Australian captain Meg Lanning grew up playing cricket with her sister but it was years before the women’s game was broadcast on television and she realised it could be a career for her. Meg joins host Sam Squiers to discuss becoming captain at 21 years old, feeling like an outsider to her own team and the pressure, and triumph, of the 2020 Women’s World Cup.
Women’s sports is having a huge impact on social & sporting landscape but that influence isn’t restricted to little girls but is shaping a new generation of young boys.
There’s a poster going around cricket clubs that perfectly sums up a misconception about women’s cricket.
It’s a landmark year which could change the face of sport in Australia for generations to come. Has it come too soon or are we ready? What it all means.
As the summer of cricket comes to a close we reflect on the breakthrough year for women’s cricket, what implications it has for women in sport in general.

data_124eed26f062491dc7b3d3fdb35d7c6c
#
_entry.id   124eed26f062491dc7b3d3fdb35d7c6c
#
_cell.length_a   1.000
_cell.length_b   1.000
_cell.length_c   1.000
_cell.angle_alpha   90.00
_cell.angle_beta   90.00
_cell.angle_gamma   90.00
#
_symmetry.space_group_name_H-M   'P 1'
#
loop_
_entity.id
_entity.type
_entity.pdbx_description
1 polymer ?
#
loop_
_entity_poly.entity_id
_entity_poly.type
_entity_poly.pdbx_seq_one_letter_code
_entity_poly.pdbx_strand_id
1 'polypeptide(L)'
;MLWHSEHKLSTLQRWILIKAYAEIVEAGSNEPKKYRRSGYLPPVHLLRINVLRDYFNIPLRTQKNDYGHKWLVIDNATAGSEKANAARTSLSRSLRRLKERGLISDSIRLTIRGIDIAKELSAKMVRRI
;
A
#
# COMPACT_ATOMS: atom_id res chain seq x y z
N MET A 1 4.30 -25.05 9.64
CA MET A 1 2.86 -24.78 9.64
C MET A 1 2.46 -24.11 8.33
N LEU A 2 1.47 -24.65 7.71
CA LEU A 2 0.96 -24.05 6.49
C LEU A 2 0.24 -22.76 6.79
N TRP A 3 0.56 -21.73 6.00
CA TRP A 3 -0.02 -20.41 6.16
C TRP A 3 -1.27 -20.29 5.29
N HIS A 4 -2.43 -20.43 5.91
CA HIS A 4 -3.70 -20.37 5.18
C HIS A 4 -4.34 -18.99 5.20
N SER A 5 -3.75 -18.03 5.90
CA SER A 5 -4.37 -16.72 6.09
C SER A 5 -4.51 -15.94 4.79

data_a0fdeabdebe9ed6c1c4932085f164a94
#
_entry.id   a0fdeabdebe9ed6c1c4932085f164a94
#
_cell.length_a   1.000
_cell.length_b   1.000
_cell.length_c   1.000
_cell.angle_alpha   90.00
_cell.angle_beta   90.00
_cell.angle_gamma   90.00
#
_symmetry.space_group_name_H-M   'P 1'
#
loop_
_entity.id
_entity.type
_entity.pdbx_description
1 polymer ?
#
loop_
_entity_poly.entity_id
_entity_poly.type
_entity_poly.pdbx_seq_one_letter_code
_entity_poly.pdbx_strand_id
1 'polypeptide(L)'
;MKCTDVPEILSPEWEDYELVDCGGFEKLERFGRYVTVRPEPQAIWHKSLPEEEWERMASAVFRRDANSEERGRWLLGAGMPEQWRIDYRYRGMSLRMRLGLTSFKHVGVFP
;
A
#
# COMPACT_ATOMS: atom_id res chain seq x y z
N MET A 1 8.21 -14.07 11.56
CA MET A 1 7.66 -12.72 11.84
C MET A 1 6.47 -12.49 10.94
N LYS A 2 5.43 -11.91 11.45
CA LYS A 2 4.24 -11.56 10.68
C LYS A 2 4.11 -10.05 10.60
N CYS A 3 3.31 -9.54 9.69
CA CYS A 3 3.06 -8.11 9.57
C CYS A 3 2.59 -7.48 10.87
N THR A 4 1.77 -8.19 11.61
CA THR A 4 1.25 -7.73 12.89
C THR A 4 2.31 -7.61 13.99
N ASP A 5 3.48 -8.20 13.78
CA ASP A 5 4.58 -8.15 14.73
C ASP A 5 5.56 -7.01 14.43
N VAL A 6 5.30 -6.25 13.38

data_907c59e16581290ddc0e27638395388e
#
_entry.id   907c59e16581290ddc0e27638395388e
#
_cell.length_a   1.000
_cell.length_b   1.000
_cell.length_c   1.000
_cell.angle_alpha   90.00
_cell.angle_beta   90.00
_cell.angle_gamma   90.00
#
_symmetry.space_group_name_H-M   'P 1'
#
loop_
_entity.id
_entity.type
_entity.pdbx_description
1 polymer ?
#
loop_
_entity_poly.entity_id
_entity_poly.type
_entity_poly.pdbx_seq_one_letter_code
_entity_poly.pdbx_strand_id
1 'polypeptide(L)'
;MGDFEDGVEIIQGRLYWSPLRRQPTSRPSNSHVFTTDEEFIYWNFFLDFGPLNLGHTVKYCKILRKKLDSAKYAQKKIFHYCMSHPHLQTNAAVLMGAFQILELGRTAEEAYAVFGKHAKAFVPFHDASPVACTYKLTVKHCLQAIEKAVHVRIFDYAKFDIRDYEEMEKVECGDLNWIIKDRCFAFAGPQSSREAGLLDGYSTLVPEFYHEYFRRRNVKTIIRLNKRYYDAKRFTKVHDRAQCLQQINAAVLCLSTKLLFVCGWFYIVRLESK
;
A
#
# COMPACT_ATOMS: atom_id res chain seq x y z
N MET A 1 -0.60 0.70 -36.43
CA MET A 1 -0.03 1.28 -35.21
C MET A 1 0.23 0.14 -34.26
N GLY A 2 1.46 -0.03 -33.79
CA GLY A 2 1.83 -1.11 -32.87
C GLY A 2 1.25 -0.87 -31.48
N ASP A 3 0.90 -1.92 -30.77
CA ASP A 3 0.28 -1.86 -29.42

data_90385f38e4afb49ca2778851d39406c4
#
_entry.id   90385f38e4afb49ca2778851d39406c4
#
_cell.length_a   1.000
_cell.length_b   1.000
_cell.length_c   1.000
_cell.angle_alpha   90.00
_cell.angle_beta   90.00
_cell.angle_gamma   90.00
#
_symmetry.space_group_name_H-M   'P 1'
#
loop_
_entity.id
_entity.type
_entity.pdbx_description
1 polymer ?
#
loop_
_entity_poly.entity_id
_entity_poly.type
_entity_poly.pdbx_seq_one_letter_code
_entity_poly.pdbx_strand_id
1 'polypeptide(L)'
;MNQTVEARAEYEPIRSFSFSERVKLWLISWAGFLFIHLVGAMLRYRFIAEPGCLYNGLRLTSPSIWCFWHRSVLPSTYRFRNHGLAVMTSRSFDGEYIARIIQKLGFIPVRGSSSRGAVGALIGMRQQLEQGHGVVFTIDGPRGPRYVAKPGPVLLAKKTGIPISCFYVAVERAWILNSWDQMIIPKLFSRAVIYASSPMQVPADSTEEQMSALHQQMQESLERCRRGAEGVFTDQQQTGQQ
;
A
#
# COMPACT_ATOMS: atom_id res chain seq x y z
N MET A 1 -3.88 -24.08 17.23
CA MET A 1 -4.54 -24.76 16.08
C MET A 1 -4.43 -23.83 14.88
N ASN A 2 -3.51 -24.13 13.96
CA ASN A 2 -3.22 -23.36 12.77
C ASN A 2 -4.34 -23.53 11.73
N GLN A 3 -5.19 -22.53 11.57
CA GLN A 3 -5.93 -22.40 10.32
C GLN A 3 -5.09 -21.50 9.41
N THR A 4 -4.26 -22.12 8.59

Jodie Hicks is a rising star of the Sydney Sixers in the WBBL but cricket isn’t the only sport that wants her after making an impression with the AFL.
Australian cricket veteran Alex Blackwell has seen a lot in her career & believes the WBBL is changing the face of women’s cricket and the girls are loving it.
If you thought one Lanning was lethal, how about two! Anna Lanning wants to make her own name in the WBBL & one day join sister Meg in the Australian team!
She represented her country in cricket at just 9 years old, so it’s not surprising Hayley Matthews is one of the most exciting products in the Women’s Big Bash…here’s why everyone’s talking about the West Indies whiz kid.
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